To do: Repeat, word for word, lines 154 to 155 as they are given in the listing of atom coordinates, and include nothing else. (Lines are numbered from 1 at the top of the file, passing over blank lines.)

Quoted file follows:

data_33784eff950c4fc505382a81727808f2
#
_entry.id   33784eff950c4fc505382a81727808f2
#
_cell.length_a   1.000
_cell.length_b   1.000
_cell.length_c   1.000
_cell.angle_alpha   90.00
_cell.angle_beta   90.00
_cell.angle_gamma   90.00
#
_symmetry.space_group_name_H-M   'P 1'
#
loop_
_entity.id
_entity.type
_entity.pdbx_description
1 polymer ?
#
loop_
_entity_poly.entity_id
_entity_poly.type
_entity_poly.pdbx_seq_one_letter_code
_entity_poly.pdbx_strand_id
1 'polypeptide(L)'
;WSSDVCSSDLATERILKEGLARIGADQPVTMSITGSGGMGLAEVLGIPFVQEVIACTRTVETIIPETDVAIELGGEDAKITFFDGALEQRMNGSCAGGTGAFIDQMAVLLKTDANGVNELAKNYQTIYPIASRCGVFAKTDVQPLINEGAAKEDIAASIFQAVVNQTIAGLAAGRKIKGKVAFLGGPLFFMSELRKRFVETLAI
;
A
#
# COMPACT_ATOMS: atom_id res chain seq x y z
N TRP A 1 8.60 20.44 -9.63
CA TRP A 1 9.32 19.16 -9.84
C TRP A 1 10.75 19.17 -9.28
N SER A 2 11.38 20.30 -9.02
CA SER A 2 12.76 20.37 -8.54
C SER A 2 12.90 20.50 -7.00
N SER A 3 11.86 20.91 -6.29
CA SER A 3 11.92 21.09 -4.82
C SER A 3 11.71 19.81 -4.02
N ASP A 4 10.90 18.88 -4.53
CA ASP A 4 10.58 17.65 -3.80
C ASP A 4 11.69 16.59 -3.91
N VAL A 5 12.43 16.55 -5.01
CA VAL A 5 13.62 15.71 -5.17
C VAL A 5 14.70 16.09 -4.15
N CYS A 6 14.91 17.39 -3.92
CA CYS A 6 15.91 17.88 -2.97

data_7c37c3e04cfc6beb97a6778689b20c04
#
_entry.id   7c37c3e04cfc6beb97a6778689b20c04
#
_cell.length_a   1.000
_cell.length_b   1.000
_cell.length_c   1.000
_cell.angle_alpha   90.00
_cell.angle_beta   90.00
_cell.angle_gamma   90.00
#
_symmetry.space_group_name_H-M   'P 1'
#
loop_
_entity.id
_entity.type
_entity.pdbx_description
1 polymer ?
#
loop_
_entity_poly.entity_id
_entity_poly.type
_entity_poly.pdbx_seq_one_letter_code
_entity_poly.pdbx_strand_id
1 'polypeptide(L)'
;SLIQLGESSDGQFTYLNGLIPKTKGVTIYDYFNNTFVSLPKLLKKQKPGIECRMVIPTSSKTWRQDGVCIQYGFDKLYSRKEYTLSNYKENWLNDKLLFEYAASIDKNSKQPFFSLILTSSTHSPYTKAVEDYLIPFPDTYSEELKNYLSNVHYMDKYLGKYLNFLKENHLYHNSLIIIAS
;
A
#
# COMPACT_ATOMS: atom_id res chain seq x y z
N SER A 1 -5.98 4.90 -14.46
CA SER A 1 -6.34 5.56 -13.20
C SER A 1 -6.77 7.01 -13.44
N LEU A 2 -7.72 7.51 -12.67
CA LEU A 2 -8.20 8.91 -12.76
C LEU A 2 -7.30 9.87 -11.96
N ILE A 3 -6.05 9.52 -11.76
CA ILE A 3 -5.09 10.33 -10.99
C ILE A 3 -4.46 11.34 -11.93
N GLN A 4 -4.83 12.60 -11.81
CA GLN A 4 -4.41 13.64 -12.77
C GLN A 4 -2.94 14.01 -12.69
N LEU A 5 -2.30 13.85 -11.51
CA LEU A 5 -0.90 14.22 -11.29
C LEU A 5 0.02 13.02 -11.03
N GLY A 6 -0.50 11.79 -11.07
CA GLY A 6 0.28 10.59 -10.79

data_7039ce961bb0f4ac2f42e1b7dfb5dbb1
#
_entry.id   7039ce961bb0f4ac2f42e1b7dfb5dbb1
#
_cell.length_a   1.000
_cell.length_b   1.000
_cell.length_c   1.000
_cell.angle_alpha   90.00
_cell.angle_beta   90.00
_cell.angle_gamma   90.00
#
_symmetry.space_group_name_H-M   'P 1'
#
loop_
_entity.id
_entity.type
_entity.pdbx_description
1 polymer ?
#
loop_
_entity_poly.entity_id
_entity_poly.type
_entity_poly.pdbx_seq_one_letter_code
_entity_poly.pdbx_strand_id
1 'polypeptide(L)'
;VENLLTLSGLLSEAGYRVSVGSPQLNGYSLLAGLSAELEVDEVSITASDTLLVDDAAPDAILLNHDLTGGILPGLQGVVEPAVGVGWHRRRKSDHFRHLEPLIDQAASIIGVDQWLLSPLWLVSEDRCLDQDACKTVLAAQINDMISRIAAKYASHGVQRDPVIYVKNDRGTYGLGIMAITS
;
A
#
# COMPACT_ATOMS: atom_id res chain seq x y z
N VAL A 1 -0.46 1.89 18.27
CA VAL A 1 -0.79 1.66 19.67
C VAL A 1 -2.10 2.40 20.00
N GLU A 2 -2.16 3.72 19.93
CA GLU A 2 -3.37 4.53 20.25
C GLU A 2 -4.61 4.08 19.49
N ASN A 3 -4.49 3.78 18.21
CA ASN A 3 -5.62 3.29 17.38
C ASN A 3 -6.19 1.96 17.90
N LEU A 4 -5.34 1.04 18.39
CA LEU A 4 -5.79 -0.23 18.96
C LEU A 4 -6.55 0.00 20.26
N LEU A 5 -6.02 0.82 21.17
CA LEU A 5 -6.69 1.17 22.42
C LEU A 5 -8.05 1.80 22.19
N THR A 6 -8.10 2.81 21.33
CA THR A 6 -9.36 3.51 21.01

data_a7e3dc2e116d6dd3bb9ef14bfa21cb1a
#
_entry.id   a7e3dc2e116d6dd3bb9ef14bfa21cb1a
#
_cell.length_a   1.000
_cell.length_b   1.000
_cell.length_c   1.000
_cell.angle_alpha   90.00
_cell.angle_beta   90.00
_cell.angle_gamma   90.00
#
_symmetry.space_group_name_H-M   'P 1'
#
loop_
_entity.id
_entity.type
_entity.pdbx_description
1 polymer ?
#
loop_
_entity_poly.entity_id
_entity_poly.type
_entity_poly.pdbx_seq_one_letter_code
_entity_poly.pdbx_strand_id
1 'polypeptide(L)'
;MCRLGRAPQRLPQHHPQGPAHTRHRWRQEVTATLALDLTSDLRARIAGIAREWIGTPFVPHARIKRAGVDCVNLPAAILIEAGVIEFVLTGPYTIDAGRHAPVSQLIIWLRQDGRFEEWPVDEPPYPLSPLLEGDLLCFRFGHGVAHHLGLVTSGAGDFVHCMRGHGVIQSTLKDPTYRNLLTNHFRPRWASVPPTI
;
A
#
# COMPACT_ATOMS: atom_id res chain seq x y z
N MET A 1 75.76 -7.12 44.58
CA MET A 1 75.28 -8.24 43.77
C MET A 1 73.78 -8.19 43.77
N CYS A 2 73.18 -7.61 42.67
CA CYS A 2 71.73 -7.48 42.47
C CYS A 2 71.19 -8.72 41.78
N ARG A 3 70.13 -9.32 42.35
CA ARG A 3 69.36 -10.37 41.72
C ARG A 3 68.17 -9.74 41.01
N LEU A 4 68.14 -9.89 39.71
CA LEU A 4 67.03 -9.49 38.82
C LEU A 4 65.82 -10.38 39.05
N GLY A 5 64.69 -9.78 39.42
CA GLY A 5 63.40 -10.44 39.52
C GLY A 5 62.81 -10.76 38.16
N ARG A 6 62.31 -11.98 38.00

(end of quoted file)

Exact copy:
#
loop_